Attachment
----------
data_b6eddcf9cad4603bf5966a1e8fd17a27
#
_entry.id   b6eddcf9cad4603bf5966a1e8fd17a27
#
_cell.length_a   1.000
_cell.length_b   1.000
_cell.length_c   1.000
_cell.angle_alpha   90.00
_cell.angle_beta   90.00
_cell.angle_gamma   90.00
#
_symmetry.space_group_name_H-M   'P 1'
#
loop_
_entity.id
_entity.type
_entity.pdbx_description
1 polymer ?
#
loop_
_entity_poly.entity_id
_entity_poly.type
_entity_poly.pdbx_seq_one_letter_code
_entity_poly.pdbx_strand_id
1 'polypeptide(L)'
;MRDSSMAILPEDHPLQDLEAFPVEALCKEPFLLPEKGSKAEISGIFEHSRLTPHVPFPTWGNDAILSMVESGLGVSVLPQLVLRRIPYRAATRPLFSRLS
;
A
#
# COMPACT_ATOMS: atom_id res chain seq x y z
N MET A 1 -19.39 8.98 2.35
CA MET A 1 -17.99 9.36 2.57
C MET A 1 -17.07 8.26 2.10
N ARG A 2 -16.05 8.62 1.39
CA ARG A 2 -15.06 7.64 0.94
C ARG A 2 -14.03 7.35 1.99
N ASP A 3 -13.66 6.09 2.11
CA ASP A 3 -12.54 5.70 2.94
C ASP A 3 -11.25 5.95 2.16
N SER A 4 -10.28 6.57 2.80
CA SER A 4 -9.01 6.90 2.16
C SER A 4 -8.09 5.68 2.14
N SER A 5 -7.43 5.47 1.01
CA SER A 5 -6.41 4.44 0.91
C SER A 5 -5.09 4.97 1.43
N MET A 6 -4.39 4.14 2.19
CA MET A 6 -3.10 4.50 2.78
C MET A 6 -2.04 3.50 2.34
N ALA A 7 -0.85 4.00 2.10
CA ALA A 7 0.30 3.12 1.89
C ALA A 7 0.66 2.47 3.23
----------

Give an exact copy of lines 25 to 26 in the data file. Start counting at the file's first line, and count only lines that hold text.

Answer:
1 'polypeptide(L)'
;MRDSSMAILPEDHPLQDLEAFPVEALCKEPFLLPEKGSKAEISGIFEHSRLTPHVPFPTWGNDAILSMVESGLGVSVLPQLVLRRIPYRAATRPLFSRLS